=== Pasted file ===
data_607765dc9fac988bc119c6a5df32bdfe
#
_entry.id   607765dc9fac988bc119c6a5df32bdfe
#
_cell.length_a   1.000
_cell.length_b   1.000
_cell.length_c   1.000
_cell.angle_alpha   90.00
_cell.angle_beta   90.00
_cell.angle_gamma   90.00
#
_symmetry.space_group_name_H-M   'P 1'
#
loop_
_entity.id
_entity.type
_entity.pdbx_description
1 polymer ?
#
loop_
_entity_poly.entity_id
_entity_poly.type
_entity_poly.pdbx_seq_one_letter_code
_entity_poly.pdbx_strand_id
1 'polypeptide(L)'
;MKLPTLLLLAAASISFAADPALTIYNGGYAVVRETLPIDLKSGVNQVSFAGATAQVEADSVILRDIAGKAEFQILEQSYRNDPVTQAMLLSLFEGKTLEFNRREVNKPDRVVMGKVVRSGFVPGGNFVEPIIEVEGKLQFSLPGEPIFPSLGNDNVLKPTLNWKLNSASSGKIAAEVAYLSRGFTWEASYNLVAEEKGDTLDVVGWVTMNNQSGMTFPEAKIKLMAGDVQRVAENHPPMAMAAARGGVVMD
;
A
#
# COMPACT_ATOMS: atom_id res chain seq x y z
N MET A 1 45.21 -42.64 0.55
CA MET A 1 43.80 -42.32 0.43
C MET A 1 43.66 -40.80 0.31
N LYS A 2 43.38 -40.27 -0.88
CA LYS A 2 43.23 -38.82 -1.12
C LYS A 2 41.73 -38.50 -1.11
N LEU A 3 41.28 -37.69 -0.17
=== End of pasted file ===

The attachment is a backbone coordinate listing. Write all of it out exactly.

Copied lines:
data_607765dc9fac988bc119c6a5df32bdfe
#
_entry.id   607765dc9fac988bc119c6a5df32bdfe
#
_cell.length_a   1.000
_cell.length_b   1.000
_cell.length_c   1.000
_cell.angle_alpha   90.00
_cell.angle_beta   90.00
_cell.angle_gamma   90.00
#
_symmetry.space_group_name_H-M   'P 1'
#
loop_
_entity.id
_entity.type
_entity.pdbx_description
1 polymer ?
#
loop_
_entity_poly.entity_id
_entity_poly.type
_entity_poly.pdbx_seq_one_letter_code
_entity_poly.pdbx_strand_id
1 'polypeptide(L)'
;MKLPTLLLLAAASISFAADPALTIYNGGYAVVRETLPIDLKSGVNQVSFAGATAQVEADSVILRDIAGKAEFQILEQSYRNDPVTQAMLLSLFEGKTLEFNRREVNKPDRVVMGKVVRSGFVPGGNFVEPIIEVEGKLQFSLPGEPIFPSLGNDNVLKPTLNWKLNSASSGKIAAEVAYLSRGFTWEASYNLVAEEKGDTLDVVGWVTMNNQSGMTFPEAKIKLMAGDVQRVAENHPPMAMAAARGGVVMD
;
A
#
# COMPACT_ATOMS: atom_id res chain seq x y z
N MET A 1 45.21 -42.64 0.55
CA MET A 1 43.80 -42.32 0.43
C MET A 1 43.66 -40.80 0.31
N LYS A 2 43.38 -40.27 -0.88
CA LYS A 2 43.23 -38.82 -1.12
C LYS A 2 41.73 -38.50 -1.11
N LEU A 3 41.28 -37.69 -0.17